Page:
One important question that CST poses is whose interests are being served through

One important question that CST poses is whose interests are being served through existing power structures? As Toofany states, “Empowerment is the process by which people, organizations, and communities gain control of their lives.” For individuals to feel empowered, they must believe that they have been given the proper tools to make necessary decisions and achieve a favorable outcome. If individuals are to be empowered therefore, they must be helped to participate in their health care. But their ability to do so can be affected by their lack of power. According to Toofany (2006), simply giving patients health education material is not empowering them and thus does not required patients to become active participants (Toofany, 2006).

While the questions critical social theories present allow for the discussion of medical issues, there is a still a point where the cultural side of CST begins to intermingle with public health. For example, specific critical social theories such as critical race theory allow for an analysis of how race, cultural differences, and empowerment in society influence health disparities and how the information known about a population shapes our perceptions of that population. According to Airhihenbuwa & Collins (2010), the incorporation of critical race theory with interventions used in public health is the basis for a Public Health Critical Race framework. Acknowledging race when developing health theories can, “bridge gaps in health, housing, employment and other factors that condition living,” (Airhihenbuwa & Collins, S20).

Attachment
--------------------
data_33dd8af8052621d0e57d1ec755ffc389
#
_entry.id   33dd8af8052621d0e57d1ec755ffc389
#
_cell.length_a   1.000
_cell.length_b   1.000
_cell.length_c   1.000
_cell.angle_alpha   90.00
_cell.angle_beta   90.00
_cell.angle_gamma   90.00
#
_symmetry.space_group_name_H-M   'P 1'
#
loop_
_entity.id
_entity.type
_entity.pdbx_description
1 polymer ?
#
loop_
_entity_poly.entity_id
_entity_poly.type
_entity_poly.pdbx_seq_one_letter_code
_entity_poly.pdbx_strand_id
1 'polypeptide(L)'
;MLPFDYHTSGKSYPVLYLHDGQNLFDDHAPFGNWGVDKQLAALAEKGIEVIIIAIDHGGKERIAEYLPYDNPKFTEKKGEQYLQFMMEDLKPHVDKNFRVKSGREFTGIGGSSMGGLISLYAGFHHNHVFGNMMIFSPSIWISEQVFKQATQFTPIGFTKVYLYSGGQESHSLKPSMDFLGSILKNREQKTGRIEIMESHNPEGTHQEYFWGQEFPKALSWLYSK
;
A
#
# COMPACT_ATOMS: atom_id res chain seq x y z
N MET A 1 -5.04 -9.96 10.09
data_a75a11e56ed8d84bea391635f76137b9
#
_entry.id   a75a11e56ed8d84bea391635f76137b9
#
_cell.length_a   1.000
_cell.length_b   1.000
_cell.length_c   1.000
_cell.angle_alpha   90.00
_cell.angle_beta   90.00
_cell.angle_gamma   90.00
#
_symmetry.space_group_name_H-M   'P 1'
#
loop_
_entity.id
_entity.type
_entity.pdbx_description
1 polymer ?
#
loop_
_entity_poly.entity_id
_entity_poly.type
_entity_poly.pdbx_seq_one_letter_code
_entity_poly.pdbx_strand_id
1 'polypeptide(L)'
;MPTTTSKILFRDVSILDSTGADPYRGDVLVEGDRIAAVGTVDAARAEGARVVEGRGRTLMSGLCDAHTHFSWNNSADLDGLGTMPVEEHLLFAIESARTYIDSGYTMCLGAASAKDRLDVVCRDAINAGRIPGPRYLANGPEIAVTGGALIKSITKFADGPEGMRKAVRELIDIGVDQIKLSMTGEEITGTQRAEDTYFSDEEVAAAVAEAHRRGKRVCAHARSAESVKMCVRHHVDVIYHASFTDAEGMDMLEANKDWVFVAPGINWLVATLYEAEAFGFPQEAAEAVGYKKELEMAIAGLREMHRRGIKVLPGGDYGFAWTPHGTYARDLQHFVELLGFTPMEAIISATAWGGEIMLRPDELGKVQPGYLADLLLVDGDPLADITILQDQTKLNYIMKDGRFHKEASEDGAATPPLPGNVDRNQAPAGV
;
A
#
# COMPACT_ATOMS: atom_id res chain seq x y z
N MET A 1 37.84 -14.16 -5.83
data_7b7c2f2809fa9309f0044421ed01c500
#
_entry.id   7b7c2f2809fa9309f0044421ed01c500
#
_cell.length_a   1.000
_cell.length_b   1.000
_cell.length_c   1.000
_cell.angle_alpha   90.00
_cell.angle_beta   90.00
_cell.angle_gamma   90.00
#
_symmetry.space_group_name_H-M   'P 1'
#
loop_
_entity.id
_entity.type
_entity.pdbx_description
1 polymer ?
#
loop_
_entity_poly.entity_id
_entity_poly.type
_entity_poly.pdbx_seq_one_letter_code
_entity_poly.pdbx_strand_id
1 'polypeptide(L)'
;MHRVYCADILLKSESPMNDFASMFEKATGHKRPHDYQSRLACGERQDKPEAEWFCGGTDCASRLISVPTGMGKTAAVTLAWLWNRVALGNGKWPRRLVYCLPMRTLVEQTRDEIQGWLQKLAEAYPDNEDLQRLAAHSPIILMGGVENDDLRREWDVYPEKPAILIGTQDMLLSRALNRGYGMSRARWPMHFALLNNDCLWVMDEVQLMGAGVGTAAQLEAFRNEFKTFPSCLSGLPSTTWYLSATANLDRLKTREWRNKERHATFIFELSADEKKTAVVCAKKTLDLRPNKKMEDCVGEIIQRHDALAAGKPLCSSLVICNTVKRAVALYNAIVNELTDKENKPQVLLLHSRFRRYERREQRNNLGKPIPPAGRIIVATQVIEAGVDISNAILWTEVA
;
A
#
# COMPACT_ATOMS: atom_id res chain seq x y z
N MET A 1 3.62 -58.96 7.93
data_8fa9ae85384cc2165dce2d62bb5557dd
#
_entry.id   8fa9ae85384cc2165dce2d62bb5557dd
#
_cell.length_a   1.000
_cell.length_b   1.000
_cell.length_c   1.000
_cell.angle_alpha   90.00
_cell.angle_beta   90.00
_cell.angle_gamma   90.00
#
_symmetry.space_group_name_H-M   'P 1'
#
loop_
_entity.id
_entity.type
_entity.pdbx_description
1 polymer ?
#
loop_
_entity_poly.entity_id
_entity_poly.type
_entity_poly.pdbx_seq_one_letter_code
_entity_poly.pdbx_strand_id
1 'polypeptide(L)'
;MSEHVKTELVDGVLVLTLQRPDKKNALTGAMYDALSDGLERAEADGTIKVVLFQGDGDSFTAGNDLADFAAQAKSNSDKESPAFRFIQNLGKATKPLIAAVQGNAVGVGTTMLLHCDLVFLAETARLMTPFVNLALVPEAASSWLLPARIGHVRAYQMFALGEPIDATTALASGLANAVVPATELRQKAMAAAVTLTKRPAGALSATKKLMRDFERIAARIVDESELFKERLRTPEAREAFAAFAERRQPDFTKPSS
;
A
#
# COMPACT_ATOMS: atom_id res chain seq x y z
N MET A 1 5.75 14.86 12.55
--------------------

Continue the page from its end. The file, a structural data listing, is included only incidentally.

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Boutain, D. (1999). Critical nursing scholarship: exploring critical social theory with African American Studies. Advances Nursing Science, 21(4), 37-47.
Boutain, D. (1999). Critical nursing scholarship: exploring critical social theory with African American Studies. Advances Nursing Science, 21(4), 37-47.
Cooke, M. (2005). Avoiding authoritarianism: on the problem of justification in
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Foss, K.A., Littlejohn, S.W. (2005). Theories of human communication. Belmont, CA

Dickinson, J. (1999) A critical social theory approach to nursing care of adolescents with
diabetes. Issues in Comprehensive Pediatric Nursing, 22, 143-152.
MacKinnon, S.T. (2009). Social work intellectuals in the twenty-first century: critical
social theory, critical social work and public engagement. Social Work Education,
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O’Hair, H.D., Sparks, L., Wright, K.B. (2008). Health communication in the 21st
century. Malden, MA: Blackwell Publishing.
Toofany, S. (2006). Patient empowerment: myth or reality?. Nursing Management, 13(6),